On Tuesday morning, Brent Peterson, former associate coach for the Nashville Predators, underwent his last Deep Brain Stimulation procedure as a form of treatment for Parkinson's disease.
Peterson, 53, was diagnosed with the disease nine years ago.
He told Nashville's News 2 he decided to undergo the radical DBS treatment, which involved brain surgery, as a way to help restore some of what Parkinson's had taken away from him.
Doctors at Vanderbilt University Medical Center in Nashville implanted electrodes in Peterson's brain and attached them to a thin wire that runs down his neck and connects to a small battery-operated stimulator in his chest.
During stage four of the procedure, Dr. Tom Davis activated the implanted device by using a hand held controller.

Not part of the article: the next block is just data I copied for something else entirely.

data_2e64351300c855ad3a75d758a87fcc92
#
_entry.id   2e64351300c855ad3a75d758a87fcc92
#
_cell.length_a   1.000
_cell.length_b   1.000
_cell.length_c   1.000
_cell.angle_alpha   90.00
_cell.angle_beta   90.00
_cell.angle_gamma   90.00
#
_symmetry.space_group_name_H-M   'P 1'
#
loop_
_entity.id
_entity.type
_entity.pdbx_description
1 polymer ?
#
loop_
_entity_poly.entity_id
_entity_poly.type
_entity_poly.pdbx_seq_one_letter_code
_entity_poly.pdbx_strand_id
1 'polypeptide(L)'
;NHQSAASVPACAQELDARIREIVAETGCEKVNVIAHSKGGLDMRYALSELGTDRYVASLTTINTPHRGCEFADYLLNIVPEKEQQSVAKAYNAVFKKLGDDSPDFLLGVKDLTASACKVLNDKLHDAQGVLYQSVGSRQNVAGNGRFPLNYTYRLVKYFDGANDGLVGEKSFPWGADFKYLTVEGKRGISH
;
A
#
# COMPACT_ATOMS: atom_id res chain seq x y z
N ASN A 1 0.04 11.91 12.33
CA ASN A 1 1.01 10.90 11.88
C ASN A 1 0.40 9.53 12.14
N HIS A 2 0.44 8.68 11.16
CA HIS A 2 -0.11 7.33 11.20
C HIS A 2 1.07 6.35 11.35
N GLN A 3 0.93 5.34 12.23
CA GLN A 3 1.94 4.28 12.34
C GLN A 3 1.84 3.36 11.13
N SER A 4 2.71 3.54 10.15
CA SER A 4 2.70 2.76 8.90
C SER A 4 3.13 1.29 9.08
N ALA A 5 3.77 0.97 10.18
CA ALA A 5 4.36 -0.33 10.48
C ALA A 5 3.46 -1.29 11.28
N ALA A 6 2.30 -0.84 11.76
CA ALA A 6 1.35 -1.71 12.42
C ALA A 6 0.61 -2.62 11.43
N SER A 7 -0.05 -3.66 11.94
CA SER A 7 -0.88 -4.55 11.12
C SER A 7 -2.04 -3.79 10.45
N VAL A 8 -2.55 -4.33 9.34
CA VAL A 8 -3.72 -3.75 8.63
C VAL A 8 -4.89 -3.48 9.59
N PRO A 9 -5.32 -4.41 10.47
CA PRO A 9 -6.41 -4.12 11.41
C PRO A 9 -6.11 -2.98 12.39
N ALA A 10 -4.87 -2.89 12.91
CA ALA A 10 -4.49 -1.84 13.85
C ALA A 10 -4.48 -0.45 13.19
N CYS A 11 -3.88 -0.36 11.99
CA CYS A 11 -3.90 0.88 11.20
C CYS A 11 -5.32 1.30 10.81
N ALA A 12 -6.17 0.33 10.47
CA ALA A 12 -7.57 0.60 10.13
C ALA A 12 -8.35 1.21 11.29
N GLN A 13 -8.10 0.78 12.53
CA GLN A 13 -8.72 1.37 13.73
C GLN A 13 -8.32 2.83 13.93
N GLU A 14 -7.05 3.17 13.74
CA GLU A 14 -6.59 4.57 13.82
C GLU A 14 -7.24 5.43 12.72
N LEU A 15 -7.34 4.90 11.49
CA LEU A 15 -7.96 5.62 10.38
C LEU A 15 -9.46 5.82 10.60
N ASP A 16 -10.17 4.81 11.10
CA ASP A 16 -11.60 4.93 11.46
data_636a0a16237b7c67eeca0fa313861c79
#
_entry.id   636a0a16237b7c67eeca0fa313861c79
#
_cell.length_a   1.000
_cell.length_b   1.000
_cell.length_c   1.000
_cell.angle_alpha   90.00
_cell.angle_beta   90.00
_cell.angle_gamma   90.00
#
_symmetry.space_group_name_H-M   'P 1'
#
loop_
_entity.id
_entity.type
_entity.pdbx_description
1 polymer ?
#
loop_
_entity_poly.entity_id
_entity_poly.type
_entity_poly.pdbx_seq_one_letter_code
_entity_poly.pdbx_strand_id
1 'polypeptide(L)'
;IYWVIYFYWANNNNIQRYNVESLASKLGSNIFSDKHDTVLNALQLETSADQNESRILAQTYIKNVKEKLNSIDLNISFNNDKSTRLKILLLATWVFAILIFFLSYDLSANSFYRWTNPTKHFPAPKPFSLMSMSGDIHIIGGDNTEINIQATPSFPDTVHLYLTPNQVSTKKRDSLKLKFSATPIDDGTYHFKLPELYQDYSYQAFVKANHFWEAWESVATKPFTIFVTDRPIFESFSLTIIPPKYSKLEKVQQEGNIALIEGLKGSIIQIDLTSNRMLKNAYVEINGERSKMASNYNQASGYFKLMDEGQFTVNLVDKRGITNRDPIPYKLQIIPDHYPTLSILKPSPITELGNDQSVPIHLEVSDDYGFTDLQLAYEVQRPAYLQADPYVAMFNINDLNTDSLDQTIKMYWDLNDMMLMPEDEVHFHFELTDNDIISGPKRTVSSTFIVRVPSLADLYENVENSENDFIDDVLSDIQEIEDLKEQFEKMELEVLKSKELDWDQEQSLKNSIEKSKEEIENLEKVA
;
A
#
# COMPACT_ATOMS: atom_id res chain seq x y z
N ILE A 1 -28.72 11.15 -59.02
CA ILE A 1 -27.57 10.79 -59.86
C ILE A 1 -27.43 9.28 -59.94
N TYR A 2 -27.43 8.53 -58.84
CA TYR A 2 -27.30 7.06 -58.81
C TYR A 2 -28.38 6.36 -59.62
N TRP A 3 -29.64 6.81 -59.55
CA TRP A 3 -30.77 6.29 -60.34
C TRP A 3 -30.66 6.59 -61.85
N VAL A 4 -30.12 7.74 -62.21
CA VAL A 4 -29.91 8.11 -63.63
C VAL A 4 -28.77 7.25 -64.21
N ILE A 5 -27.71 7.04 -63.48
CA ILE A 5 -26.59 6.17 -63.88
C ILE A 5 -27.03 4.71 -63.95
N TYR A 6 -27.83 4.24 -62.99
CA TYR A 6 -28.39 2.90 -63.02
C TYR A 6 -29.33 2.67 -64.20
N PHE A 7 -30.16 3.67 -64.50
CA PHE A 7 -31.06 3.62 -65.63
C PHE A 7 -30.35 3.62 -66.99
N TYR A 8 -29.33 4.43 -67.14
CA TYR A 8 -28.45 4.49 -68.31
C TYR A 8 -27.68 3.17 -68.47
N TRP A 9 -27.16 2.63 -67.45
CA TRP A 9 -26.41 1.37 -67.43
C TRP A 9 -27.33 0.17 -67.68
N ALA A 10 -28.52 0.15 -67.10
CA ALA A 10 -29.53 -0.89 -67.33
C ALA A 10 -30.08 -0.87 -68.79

“I can feel it coming out of the dead zone I'm usually in,” said Peterson as he moved his right hand, which has remained tightly by his side for years.
For Peterson, tasks as simple as walking down a hall have become challenging.
After Dr. Davis tweaked the device, Peterson was able to walk, not shuffle without any problem at all.
“It's a lifesaver. It's a lifesaver for me and it's pretty cool just to be able to do the things you couldn't do before,” said Peterson.
DBS does not work for every Parkinson's patient, but Peterson said he never gave up hope doctors would restore his functioning and his life.
Doctors said Peterson's symptoms will continue to improve during the next six months.
Peterson said one of the things he is looking forward to the most post-procedure is returning to the golf course.
- Dec. 13, 2011: Former hockey coach fights Parkinson's with surgery
- Dec. 6, 2011: Hockey coach turns to Deep Brain Stimulation for Parkinson's treatment
- Nov. 29, 2011: Former Preds coach turns to surgery to treat Parkinson's